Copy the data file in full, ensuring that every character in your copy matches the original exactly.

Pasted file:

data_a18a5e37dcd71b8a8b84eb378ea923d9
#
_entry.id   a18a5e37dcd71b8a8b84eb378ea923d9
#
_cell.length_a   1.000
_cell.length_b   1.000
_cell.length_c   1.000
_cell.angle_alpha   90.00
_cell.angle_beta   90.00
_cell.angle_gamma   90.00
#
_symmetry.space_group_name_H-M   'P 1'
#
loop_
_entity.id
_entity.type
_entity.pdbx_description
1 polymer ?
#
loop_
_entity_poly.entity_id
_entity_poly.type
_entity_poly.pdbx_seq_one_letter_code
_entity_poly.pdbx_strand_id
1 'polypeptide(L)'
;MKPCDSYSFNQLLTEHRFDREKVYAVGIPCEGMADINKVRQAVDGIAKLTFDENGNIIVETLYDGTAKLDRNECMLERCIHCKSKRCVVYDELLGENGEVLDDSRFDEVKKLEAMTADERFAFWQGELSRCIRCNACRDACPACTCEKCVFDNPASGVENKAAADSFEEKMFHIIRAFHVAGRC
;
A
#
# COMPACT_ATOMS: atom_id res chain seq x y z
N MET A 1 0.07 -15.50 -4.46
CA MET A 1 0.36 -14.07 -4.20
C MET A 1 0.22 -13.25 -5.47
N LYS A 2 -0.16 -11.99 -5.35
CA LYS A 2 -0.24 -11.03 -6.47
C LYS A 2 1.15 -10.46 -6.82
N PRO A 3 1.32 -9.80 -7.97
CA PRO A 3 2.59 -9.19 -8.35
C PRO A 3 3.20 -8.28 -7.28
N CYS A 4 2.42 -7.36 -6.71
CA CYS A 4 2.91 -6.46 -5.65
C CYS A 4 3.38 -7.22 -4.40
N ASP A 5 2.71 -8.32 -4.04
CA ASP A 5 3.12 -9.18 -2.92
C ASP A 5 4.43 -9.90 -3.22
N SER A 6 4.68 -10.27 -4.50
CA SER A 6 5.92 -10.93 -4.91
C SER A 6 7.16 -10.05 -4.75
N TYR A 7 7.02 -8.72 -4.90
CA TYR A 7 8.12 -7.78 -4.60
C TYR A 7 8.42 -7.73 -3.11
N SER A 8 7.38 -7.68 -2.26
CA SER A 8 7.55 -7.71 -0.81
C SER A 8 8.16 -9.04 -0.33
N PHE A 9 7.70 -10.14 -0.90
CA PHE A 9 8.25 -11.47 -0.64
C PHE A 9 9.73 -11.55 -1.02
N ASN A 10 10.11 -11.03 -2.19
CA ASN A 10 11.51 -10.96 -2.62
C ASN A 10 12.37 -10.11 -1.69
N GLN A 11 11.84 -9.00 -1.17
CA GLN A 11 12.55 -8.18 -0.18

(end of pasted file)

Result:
data_a18a5e37dcd71b8a8b84eb378ea923d9
#
_entry.id   a18a5e37dcd71b8a8b84eb378ea923d9
#
_cell.length_a   1.000
_cell.length_b   1.000
_cell.length_c   1.000
_cell.angle_alpha   90.00
_cell.angle_beta   90.00
_cell.angle_gamma   90.00
#
_symmetry.space_group_name_H-M   'P 1'
#
loop_
_entity.id
_entity.type
_entity.pdbx_description
1 polymer ?
#
loop_
_entity_poly.entity_id
_entity_poly.type
_entity_poly.pdbx_seq_one_letter_code
_entity_poly.pdbx_strand_id
1 'polypeptide(L)'
;MKPCDSYSFNQLLTEHRFDREKVYAVGIPCEGMADINKVRQAVDGIAKLTFDENGNIIVETLYDGTAKLDRNECMLERCIHCKSKRCVVYDELLGENGEVLDDSRFDEVKKLEAMTADERFAFWQGELSRCIRCNACRDACPACTCEKCVFDNPASGVENKAAADSFEEKMFHIIRAFHVAGRC
;
A
#
# COMPACT_ATOMS: atom_id res chain seq x y z
N MET A 1 0.07 -15.50 -4.46
CA MET A 1 0.36 -14.07 -4.20
C MET A 1 0.22 -13.25 -5.47
N LYS A 2 -0.16 -11.99 -5.35
CA LYS A 2 -0.24 -11.03 -6.47
C LYS A 2 1.15 -10.46 -6.82
N PRO A 3 1.32 -9.80 -7.97
CA PRO A 3 2.59 -9.19 -8.35
C PRO A 3 3.20 -8.28 -7.28
N CYS A 4 2.42 -7.36 -6.71
CA CYS A 4 2.91 -6.46 -5.65
C CYS A 4 3.38 -7.22 -4.40
N ASP A 5 2.71 -8.32 -4.04
CA ASP A 5 3.12 -9.18 -2.92
C ASP A 5 4.43 -9.90 -3.22
N SER A 6 4.68 -10.27 -4.50
CA SER A 6 5.92 -10.93 -4.91
C SER A 6 7.16 -10.05 -4.75
N TYR A 7 7.02 -8.72 -4.90
CA TYR A 7 8.12 -7.78 -4.60
C TYR A 7 8.42 -7.73 -3.11
N SER A 8 7.38 -7.68 -2.26
CA SER A 8 7.55 -7.71 -0.81
C SER A 8 8.16 -9.04 -0.33
N PHE A 9 7.70 -10.14 -0.90
CA PHE A 9 8.25 -11.47 -0.64
C PHE A 9 9.73 -11.55 -1.02
N ASN A 10 10.11 -11.03 -2.19
CA ASN A 10 11.51 -10.96 -2.62
C ASN A 10 12.37 -10.11 -1.69
N GLN A 11 11.84 -9.00 -1.17
CA GLN A 11 12.55 -8.18 -0.18